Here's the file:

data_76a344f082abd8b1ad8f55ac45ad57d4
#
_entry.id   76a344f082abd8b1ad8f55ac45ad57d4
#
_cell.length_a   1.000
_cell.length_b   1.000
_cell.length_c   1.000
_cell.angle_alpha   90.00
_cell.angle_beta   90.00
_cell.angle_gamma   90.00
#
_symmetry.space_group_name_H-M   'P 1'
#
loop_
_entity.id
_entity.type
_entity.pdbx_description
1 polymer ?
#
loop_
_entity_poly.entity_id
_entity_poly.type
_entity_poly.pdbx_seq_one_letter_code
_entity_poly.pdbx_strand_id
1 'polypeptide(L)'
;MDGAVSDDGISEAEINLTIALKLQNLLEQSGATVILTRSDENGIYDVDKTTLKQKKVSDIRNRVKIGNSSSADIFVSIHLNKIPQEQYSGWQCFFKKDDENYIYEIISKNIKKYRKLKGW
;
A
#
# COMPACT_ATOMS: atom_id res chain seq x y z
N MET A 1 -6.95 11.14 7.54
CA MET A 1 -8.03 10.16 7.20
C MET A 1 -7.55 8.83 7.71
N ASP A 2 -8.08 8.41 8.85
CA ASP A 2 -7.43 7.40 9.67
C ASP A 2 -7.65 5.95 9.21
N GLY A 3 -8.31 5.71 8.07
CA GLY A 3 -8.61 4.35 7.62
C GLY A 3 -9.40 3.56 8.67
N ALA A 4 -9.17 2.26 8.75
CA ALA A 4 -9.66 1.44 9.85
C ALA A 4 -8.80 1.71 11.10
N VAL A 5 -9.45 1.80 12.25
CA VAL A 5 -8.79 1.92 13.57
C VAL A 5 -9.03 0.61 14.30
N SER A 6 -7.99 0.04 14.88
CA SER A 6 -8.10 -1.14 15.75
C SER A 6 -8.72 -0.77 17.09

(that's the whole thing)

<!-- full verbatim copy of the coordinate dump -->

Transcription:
data_76a344f082abd8b1ad8f55ac45ad57d4
#
_entry.id   76a344f082abd8b1ad8f55ac45ad57d4
#
_cell.length_a   1.000
_cell.length_b   1.000
_cell.length_c   1.000
_cell.angle_alpha   90.00
_cell.angle_beta   90.00
_cell.angle_gamma   90.00
#
_symmetry.space_group_name_H-M   'P 1'
#
loop_
_entity.id
_entity.type
_entity.pdbx_description
1 polymer ?
#
loop_
_entity_poly.entity_id
_entity_poly.type
_entity_poly.pdbx_seq_one_letter_code
_entity_poly.pdbx_strand_id
1 'polypeptide(L)'
;MDGAVSDDGISEAEINLTIALKLQNLLEQSGATVILTRSDENGIYDVDKTTLKQKKVSDIRNRVKIGNSSSADIFVSIHLNKIPQEQYSGWQCFFKKDDENYIYEIISKNIKKYRKLKGW
;
A
#
# COMPACT_ATOMS: atom_id res chain seq x y z
N MET A 1 -6.95 11.14 7.54
CA MET A 1 -8.03 10.16 7.20
C MET A 1 -7.55 8.83 7.71
N ASP A 2 -8.08 8.41 8.85
CA ASP A 2 -7.43 7.40 9.67
C ASP A 2 -7.65 5.95 9.21
N GLY A 3 -8.31 5.71 8.07
CA GLY A 3 -8.61 4.35 7.62
C GLY A 3 -9.40 3.56 8.67
N ALA A 4 -9.17 2.26 8.75
CA ALA A 4 -9.66 1.44 9.85
C ALA A 4 -8.80 1.71 11.10
N VAL A 5 -9.45 1.80 12.25
CA VAL A 5 -8.79 1.92 13.57
C VAL A 5 -9.03 0.61 14.30
N SER A 6 -7.99 0.04 14.88
CA SER A 6 -8.10 -1.14 15.75
C SER A 6 -8.72 -0.77 17.09